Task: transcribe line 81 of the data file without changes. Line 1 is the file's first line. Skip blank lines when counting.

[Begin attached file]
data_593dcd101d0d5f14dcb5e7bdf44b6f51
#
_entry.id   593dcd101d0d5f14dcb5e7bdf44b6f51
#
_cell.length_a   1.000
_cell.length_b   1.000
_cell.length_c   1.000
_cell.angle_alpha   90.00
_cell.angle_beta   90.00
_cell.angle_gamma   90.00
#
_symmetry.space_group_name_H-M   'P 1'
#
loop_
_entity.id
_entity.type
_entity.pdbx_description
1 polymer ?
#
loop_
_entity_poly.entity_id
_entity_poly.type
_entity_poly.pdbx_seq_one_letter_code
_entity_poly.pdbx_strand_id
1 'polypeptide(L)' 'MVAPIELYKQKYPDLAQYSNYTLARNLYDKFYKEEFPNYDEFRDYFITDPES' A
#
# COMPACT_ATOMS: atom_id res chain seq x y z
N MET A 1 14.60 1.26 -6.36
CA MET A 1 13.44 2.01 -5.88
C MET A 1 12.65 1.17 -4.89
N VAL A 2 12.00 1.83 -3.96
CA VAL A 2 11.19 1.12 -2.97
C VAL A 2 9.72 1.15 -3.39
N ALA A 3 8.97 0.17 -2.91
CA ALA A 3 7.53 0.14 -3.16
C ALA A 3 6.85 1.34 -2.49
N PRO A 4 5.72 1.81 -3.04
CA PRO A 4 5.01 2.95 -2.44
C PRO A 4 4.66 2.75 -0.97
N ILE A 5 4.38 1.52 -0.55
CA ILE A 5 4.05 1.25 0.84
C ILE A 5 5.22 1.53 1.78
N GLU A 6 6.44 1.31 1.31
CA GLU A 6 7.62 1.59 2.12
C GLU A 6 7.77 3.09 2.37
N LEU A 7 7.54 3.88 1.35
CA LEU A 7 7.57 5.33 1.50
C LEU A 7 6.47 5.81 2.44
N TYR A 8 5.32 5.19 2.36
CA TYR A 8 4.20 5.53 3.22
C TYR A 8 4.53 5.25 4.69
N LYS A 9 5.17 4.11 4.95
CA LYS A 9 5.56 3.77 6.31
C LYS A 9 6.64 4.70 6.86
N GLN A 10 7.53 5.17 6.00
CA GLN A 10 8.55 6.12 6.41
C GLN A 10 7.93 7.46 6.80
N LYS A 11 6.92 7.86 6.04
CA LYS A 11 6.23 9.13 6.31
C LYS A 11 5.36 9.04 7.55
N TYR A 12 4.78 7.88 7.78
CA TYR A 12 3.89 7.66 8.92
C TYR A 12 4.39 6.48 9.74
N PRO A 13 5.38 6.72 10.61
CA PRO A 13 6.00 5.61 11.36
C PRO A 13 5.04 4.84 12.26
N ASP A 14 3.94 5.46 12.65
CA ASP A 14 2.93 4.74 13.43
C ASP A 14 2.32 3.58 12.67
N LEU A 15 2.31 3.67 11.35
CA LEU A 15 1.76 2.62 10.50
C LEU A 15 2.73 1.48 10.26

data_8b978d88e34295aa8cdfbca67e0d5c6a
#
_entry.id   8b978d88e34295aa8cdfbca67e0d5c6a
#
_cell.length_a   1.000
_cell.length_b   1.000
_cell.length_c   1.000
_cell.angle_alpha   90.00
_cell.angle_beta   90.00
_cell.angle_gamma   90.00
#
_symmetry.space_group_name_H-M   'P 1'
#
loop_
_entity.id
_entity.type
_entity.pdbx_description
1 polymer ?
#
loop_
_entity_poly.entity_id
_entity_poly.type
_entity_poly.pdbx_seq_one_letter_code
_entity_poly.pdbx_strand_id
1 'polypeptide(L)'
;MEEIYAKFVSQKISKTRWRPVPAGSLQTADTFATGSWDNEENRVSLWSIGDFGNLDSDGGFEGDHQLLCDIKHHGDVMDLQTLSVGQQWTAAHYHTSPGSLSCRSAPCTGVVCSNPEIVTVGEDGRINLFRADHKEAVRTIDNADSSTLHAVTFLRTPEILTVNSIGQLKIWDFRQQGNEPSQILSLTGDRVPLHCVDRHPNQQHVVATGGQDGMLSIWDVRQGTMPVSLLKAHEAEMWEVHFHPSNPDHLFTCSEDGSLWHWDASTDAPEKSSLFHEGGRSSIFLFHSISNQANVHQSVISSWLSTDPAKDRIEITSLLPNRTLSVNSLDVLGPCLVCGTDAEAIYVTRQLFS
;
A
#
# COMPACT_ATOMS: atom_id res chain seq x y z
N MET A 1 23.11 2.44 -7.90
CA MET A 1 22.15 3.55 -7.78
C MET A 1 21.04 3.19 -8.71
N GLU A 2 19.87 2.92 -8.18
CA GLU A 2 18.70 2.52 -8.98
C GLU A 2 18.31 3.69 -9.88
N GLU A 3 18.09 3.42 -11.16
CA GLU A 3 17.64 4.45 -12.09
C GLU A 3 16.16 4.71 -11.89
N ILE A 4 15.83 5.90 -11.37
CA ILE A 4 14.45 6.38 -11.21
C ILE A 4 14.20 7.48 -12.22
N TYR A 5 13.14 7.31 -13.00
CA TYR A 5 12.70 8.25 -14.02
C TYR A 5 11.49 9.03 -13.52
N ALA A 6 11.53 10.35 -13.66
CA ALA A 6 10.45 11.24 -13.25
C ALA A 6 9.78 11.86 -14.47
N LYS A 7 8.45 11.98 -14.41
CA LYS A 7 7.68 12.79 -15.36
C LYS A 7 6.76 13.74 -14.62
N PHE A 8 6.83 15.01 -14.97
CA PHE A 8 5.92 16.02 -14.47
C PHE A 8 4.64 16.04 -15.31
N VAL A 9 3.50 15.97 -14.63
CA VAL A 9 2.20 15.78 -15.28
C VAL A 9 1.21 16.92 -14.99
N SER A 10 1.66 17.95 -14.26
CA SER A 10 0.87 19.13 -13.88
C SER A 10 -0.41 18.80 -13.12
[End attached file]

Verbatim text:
_cell.angle_beta   90.00